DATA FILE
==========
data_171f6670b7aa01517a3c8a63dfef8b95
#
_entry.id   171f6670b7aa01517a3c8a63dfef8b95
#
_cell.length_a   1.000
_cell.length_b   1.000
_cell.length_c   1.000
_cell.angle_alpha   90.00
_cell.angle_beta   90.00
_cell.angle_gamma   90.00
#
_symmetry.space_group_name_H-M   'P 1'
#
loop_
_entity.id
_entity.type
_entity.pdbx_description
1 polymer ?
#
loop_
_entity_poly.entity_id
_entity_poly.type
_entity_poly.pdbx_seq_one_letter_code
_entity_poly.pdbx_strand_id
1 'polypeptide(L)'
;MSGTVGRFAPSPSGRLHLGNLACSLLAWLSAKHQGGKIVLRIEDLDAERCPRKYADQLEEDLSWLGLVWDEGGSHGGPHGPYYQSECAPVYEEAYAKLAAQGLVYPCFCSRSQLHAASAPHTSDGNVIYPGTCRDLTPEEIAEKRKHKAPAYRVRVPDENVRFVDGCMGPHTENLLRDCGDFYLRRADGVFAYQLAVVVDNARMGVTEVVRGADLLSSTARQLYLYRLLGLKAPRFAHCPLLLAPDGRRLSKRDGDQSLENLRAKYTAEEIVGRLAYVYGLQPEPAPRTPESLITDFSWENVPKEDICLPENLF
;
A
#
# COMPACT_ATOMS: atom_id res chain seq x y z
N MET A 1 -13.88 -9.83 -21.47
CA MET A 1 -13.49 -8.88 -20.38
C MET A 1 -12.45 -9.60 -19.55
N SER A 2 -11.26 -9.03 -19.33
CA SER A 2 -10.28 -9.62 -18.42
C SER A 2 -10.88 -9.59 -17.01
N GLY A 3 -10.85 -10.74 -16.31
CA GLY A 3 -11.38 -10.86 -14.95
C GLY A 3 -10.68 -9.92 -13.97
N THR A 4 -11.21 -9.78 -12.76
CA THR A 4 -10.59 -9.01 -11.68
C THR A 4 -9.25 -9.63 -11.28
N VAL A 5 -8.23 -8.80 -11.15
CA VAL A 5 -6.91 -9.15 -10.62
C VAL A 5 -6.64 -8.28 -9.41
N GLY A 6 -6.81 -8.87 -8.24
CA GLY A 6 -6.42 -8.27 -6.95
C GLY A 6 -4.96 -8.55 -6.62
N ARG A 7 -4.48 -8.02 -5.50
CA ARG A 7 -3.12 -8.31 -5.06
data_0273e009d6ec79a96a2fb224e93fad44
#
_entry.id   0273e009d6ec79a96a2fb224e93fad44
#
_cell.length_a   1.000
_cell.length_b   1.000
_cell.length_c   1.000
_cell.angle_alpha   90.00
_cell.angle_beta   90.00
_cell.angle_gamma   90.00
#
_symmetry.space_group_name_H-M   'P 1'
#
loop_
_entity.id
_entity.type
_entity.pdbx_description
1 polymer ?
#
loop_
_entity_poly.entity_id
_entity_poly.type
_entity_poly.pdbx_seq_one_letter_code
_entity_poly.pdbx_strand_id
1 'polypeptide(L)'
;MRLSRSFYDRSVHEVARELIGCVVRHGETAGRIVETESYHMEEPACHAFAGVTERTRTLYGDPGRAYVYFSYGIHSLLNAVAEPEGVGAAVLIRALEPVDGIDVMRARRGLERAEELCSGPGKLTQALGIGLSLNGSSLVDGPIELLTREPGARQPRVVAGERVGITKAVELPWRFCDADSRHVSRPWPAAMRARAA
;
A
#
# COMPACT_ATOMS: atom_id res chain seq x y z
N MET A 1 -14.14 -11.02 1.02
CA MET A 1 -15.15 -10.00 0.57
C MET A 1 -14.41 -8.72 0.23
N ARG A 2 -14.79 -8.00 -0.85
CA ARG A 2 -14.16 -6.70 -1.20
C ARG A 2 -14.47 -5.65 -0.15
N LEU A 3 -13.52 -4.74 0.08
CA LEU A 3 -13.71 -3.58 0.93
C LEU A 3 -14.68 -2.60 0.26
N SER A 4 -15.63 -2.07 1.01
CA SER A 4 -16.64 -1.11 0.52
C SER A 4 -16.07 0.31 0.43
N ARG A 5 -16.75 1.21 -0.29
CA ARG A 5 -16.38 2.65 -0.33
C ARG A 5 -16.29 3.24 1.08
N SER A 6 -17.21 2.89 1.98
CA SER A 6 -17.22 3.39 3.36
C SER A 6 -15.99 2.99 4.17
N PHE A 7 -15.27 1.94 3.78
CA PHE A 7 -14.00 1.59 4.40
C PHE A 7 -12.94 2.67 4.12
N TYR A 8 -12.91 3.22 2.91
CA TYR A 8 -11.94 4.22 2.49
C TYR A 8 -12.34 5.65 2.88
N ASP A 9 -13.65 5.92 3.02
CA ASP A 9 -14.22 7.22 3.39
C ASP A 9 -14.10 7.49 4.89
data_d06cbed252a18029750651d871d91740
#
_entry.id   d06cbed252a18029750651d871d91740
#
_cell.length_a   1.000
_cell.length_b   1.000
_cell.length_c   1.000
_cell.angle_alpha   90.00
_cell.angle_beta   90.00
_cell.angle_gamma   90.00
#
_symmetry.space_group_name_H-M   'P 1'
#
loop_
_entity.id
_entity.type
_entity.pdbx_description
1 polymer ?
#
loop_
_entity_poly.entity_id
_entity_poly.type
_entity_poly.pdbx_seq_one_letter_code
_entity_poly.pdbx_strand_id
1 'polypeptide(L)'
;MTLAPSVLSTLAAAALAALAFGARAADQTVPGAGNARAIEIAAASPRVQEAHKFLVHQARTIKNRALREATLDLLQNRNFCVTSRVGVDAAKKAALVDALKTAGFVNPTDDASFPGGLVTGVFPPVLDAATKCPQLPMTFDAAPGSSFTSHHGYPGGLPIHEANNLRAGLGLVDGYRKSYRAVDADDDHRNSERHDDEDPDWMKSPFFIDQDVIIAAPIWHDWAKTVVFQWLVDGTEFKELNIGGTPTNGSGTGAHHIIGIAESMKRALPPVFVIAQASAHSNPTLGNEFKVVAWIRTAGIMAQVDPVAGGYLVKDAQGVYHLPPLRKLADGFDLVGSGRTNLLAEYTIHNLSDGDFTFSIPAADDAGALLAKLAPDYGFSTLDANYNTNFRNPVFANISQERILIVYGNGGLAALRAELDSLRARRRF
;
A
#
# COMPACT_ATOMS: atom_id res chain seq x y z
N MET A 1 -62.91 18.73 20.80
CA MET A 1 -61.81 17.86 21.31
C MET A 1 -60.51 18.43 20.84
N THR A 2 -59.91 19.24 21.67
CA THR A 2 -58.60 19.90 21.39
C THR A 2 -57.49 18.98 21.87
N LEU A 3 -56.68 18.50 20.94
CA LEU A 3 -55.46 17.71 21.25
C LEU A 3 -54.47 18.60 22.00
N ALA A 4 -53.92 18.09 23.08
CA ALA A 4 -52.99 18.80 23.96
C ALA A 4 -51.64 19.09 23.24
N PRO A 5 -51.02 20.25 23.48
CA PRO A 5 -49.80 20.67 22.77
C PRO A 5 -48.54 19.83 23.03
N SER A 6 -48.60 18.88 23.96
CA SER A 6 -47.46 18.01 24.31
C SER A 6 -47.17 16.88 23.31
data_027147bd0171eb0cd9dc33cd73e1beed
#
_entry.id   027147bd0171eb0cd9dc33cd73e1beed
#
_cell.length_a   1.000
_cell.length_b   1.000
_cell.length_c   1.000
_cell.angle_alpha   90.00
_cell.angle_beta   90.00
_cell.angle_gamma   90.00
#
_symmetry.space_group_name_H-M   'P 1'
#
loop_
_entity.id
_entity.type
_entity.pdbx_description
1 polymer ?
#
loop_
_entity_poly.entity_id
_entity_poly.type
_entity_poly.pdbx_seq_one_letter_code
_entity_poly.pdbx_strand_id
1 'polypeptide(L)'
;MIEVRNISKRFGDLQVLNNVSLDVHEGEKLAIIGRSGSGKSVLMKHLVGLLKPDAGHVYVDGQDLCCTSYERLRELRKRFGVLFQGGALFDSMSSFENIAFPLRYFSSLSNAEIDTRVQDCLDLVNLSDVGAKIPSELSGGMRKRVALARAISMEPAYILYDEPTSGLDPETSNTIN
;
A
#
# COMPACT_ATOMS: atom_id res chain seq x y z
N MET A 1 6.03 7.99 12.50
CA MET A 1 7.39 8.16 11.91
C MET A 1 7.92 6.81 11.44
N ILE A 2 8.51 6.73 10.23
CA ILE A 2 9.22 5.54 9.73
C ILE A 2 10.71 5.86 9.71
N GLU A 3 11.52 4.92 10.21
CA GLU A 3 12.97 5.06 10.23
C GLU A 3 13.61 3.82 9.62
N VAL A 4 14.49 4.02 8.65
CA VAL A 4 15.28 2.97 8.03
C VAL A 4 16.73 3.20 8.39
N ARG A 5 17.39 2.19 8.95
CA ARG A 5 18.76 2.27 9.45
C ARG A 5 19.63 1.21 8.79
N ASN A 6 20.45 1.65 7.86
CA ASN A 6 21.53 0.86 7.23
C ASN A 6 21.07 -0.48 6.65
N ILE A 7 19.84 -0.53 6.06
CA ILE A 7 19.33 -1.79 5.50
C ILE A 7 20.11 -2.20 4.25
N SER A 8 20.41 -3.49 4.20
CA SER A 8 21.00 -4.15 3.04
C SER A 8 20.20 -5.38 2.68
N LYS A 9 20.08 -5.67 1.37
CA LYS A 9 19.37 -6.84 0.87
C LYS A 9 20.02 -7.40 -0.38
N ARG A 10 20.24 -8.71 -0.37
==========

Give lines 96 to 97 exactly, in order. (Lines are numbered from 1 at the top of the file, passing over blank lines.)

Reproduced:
N SER A 6 -17.21 2.89 1.98
CA SER A 6 -17.22 3.39 3.36